Imagine a senior leadership team telling their entire department to “go take a risk.”
Ginny Santos and I recently completed a four-month engagement with a client who told their department exactly that.
Last summer, we got the call. Our client was looking for a way to engage staff in an experience that would help them make concrete and internalize the requirement to “be more innovative.”
Like many organizations, our client has established a corporate strategic direction that asks leaders and their teams to make innovation a standard practice in their day-to-day work. In this client’s world, the strategic ask is for departments to:
Foster a culture of innovation and engage in business innovation.
What does that mean?
What Is a Culture of Innovation?
Well, like many organizations, the specifics aren’t clear. Senior leaders haven’t defined what they mean by “innovation” and the delivery and manifestation of this strategy is left to the interpretation of individual departments and their business units. This isn’t necessarily a bad thing because innovation isn’t “one size fits all.”
However, to get the most out of a strategic direction for innovation, someone in the organization (typically departmental or divisional leaders) needs to ask the “who, what, where, when, why and how we will innovate?” questions. And that’s exactly how this client handled the lack of specific direction on innovation from the top of their organization.
The client shared this about their work environment:
- There was a headcount freeze and a concern that demands of work were growing. Faced with limits on their resources, the environment was ripe for assessing, not how to do more with less, but rather where could we do less work? The leadership team was interested in having staff assess what they could stop doing that wasn’t contributing real value in the organization, and opportunities to streamline existing processes, thereby saving employees time and effort. They certainly didn’t want staff to feel they had to take on more work in an already time-pressured work environment.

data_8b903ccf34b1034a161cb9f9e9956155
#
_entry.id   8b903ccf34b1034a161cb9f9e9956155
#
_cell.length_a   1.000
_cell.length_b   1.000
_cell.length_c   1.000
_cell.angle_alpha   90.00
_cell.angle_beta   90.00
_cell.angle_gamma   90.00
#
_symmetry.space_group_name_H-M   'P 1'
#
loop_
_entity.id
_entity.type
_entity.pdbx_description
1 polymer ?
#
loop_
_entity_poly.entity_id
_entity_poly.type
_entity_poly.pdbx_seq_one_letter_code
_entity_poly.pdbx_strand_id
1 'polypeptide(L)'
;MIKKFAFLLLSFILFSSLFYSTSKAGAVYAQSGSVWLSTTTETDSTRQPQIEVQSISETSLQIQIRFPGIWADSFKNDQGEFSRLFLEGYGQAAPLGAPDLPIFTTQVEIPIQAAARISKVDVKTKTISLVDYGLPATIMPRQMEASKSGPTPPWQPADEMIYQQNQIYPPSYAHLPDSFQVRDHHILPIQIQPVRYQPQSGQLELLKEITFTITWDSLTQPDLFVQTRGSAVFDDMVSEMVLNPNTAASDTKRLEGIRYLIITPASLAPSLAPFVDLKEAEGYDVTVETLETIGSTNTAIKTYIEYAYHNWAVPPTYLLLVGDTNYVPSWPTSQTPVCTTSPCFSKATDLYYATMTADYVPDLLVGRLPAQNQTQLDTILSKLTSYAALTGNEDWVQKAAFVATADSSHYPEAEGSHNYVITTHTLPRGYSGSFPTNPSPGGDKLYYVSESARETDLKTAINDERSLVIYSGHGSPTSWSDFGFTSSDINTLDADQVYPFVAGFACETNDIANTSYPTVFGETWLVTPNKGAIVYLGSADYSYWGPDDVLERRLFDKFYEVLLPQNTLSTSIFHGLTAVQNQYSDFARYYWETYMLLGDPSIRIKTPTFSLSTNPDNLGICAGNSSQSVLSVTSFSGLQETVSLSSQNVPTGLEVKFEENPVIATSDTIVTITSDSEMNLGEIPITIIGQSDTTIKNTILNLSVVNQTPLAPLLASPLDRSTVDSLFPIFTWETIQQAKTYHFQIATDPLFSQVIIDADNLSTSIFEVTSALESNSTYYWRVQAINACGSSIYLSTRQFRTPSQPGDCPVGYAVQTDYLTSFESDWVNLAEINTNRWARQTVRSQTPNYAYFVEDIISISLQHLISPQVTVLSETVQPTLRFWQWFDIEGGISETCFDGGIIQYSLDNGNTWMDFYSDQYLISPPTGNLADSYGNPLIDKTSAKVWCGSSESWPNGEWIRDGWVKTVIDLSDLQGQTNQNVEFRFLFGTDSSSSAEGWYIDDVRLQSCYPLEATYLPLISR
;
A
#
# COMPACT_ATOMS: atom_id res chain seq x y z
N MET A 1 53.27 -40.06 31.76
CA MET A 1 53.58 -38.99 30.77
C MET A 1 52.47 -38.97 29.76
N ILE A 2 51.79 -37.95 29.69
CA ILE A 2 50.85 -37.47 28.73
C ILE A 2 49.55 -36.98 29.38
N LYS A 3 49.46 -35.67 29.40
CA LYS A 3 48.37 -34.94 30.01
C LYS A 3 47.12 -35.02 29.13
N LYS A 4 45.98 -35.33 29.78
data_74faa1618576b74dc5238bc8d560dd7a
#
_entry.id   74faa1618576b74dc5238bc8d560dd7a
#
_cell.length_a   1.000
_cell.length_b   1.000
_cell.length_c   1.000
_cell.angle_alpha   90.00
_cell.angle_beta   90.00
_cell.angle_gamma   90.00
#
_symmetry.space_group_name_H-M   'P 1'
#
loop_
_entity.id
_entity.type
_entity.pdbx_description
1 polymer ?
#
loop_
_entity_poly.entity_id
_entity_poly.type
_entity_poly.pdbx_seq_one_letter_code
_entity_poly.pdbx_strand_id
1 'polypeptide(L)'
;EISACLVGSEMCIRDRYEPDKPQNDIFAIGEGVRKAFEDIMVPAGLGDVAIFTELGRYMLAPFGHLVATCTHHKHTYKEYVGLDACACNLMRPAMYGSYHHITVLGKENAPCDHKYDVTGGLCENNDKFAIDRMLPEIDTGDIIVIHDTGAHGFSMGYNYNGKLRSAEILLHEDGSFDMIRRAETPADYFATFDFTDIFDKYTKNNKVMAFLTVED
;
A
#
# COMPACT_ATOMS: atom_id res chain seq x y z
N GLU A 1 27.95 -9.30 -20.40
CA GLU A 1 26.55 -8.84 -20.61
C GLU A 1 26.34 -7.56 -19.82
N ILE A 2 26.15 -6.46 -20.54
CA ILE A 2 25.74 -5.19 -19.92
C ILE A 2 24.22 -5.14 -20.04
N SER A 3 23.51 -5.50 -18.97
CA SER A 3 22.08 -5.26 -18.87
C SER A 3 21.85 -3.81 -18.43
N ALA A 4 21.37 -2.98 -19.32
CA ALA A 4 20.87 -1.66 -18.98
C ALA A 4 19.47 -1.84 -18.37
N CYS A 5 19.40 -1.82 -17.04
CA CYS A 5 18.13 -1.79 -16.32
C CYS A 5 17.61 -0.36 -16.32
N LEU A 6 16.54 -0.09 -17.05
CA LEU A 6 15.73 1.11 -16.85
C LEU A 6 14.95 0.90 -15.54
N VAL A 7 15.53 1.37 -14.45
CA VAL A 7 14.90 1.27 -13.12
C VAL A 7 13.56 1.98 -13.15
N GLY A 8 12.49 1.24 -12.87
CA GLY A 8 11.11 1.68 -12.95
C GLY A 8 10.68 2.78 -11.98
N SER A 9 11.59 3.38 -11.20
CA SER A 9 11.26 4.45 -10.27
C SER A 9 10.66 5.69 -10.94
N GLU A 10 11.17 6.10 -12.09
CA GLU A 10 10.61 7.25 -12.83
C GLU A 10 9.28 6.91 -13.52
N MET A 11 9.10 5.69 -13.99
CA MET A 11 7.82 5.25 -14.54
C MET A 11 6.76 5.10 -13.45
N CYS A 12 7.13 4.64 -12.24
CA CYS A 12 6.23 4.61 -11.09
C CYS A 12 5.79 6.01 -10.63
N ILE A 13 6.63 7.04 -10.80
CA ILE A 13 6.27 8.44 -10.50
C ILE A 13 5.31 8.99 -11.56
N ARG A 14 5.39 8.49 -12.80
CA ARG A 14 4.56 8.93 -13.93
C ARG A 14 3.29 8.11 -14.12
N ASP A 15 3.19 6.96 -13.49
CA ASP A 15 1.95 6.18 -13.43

- There was great diversity in the work between business units in the department. However, everyone played a role in supporting senior executives in the organization in some way – either through strategic planning, support to the board of directors, in meeting the demands of their day-to-day work, or in supporting governance functions.
- Employees generally perceived the requirement to “be more innovative” as a “side of the desk” activity that would suck time out of their day and keep them from moving through their already lengthy to-do lists.
- At a corporate level, the organization had made a statement recognizing that risks were a natural and needed part of the innovation strategy. In fact, the corporation established guidelines around taking risks and outlined the parameters of its risk appetite so that the necessary change in the organization and benefits of innovation could be realized. The challenge was, no staff members in this department were lining up to tell their senior executives about risks and changes they wanted to take, fearing failure and other perceived repercussions.